Cricket Expert & Columnist
Nasser Hussain plays down England drinking culture after Ben Stokes arrest
Last Updated: 06/10/17 11:31pm
Nasser Hussain has dismissed claims there is a drinking culture in the England camp but expects changes to be made by the team's management after the arrest of Ben Stokes in Bristol.
Stokes was arrested on suspicion of causing actual bodily harm following an incident outside a nightclub on September 25.
Footage emerged which allegedly showed both Stokes and team-mate Alex Hales involved in a brawl with two other men following England's 124-run win over the Windies at the County Ground.
Stokes' participation for the upcoming Ashes series remains in doubt after the ECB confirmed the Durham all-rounder won't travel to Australia while he remains under investigation by Avon and Somerset Police.
Jonny Bairstow, Jake Ball and Liam Plunkett were also given formal written warnings and fines for unprofessional conduct on the same night out in Bristol, although the trio were not with Stokes and Hales at the time of the incident which led to the former's arrest.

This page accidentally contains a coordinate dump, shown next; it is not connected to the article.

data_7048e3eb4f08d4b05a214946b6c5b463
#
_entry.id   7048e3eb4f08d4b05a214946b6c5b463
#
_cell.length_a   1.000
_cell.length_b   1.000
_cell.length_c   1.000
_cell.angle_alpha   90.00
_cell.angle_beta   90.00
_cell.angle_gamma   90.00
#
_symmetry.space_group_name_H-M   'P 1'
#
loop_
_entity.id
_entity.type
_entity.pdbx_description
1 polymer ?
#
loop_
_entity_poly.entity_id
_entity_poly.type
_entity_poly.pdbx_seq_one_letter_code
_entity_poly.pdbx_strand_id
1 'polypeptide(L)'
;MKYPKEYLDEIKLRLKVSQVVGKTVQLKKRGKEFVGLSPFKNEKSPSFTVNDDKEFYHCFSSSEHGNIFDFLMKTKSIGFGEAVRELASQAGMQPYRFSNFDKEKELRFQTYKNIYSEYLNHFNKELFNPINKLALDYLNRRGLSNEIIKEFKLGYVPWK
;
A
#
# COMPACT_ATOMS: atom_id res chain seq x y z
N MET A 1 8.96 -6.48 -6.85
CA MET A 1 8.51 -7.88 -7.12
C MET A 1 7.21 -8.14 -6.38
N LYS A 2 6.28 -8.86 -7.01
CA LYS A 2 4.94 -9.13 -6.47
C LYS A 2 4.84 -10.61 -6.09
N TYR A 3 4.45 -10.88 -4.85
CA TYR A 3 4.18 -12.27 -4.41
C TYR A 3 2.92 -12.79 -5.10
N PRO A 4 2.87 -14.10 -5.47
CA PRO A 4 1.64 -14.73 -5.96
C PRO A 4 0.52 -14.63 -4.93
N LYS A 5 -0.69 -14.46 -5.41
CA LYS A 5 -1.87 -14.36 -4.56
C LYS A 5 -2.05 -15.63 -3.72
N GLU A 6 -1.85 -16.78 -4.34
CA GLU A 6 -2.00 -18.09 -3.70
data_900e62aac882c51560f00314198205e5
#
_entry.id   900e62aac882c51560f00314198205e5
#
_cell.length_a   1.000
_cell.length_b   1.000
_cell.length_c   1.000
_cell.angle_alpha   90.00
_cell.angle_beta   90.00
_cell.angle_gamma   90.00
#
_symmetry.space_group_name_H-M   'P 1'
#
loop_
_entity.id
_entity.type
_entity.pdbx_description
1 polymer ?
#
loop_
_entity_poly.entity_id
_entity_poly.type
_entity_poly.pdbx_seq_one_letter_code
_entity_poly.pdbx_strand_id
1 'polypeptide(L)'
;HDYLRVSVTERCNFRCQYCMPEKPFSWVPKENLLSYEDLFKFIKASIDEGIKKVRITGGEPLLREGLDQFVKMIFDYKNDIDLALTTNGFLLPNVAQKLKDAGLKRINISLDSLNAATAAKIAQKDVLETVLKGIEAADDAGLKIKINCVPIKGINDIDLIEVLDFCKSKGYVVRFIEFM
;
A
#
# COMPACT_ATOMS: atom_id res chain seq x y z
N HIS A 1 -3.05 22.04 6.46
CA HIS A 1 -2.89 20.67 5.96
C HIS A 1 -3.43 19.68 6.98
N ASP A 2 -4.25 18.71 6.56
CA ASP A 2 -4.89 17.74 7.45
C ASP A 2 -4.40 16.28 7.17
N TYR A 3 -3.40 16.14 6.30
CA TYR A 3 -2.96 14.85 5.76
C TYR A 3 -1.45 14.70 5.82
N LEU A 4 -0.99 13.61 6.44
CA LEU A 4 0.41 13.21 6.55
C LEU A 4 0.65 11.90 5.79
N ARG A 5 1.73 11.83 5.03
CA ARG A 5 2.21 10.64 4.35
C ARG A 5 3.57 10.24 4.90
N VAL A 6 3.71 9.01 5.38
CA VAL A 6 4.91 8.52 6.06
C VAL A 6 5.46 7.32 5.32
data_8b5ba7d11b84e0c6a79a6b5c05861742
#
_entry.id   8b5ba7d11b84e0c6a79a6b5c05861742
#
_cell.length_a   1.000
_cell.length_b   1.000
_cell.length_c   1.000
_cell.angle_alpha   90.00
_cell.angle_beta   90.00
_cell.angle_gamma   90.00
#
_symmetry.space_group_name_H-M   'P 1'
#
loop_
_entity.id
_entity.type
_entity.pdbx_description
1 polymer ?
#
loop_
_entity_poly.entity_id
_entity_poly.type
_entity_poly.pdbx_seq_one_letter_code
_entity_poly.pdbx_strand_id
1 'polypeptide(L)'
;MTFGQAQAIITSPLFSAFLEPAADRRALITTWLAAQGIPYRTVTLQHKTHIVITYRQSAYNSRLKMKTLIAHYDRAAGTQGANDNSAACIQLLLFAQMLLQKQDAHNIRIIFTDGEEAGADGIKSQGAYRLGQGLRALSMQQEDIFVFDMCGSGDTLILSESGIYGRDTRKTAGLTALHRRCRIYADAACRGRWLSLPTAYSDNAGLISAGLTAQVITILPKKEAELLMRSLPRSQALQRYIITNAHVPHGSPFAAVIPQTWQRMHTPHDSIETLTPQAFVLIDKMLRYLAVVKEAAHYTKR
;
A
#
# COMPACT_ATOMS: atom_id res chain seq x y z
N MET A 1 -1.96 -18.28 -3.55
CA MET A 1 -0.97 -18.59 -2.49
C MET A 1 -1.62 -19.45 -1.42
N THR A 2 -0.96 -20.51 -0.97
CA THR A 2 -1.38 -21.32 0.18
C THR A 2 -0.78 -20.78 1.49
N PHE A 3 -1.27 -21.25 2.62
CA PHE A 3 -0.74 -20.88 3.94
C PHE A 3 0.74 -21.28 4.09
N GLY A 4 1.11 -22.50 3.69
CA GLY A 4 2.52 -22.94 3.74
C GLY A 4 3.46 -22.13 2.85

When asked if he believed there was a detrimental drinking culture in the England camp, Hussain said: "No. This is just the first sign that the coaching staff and the management of [Trevor] Bayliss, [Paul] Farbrace and [Joe] Root are saying they are going to crack down on this.
"The reason why Bayliss was brought in in the first place, was that they didn't want coaches treating the players like schoolchildren and pecking away at them day in, day out.
"They wanted to give them a bit of freedom and it looks like by doing that some of them have overdone it.
"It is the first time that I can remember that Bayliss, Farbrace and the new captain Root have said 'enough is enough, we can't have this going out late'.
"There were other occasions whispered about in the summer and we're going to have to cut back on this."
Former England captain Hussain believes the current crop of players will now need to be extra vigilant while on tour in Australia.
"The cricket is hard and then off the field there are places to go and a variety of things to do, you just have to be careful," he said.
"When you play in Australia you're taking on a nation, you're not just taking on 11. When you're out in the evening or in a bar, they're not shy of coming up and telling you what they think.
"Up until recently the coaching staff had treated the players like adults and you would expect them to behave like adults when they get out there."